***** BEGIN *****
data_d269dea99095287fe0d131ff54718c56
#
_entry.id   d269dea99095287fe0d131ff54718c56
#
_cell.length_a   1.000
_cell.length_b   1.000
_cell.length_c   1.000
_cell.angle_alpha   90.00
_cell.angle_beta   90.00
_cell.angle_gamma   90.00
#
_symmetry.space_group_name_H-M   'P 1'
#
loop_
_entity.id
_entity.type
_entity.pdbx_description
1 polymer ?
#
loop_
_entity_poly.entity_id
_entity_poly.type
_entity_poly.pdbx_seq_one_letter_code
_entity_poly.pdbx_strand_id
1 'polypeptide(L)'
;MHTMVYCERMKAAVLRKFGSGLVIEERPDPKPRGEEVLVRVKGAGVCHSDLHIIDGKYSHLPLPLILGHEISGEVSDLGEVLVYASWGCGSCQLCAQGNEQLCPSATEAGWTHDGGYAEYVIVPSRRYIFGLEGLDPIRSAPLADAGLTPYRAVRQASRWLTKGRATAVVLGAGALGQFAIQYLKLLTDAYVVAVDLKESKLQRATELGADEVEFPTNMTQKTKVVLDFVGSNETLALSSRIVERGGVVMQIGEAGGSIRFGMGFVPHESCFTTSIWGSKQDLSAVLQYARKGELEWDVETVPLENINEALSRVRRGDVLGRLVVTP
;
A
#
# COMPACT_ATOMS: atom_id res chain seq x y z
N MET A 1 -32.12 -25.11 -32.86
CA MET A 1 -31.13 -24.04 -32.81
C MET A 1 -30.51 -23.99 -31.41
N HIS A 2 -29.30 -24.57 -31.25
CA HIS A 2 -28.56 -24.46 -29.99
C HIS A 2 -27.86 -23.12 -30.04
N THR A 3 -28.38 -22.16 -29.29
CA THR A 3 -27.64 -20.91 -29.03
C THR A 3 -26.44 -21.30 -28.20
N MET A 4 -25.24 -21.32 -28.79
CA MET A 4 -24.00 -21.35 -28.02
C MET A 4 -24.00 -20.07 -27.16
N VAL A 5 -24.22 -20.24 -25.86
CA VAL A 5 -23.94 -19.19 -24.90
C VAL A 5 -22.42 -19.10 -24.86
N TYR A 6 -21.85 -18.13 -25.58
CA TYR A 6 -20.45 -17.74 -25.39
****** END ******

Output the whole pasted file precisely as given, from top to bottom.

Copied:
data_d269dea99095287fe0d131ff54718c56
#
_entry.id   d269dea99095287fe0d131ff54718c56
#
_cell.length_a   1.000
_cell.length_b   1.000
_cell.length_c   1.000
_cell.angle_alpha   90.00
_cell.angle_beta   90.00
_cell.angle_gamma   90.00
#
_symmetry.space_group_name_H-M   'P 1'
#
loop_
_entity.id
_entity.type
_entity.pdbx_description
1 polymer ?
#
loop_
_entity_poly.entity_id
_entity_poly.type
_entity_poly.pdbx_seq_one_letter_code
_entity_poly.pdbx_strand_id
1 'polypeptide(L)'
;MHTMVYCERMKAAVLRKFGSGLVIEERPDPKPRGEEVLVRVKGAGVCHSDLHIIDGKYSHLPLPLILGHEISGEVSDLGEVLVYASWGCGSCQLCAQGNEQLCPSATEAGWTHDGGYAEYVIVPSRRYIFGLEGLDPIRSAPLADAGLTPYRAVRQASRWLTKGRATAVVLGAGALGQFAIQYLKLLTDAYVVAVDLKESKLQRATELGADEVEFPTNMTQKTKVVLDFVGSNETLALSSRIVERGGVVMQIGEAGGSIRFGMGFVPHESCFTTSIWGSKQDLSAVLQYARKGELEWDVETVPLENINEALSRVRRGDVLGRLVVTP
;
A
#
# COMPACT_ATOMS: atom_id res chain seq x y z
N MET A 1 -32.12 -25.11 -32.86
CA MET A 1 -31.13 -24.04 -32.81
C MET A 1 -30.51 -23.99 -31.41
N HIS A 2 -29.30 -24.57 -31.25
CA HIS A 2 -28.56 -24.46 -29.99
C HIS A 2 -27.86 -23.12 -30.04
N THR A 3 -28.38 -22.16 -29.29
CA THR A 3 -27.64 -20.91 -29.03
C THR A 3 -26.44 -21.30 -28.20
N MET A 4 -25.24 -21.32 -28.79
CA MET A 4 -24.00 -21.35 -28.02
C MET A 4 -24.00 -20.07 -27.16
N VAL A 5 -24.22 -20.24 -25.86
CA VAL A 5 -23.94 -19.19 -24.90
C VAL A 5 -22.42 -19.10 -24.86
N TYR A 6 -21.85 -18.13 -25.58
CA TYR A 6 -20.45 -17.74 -25.39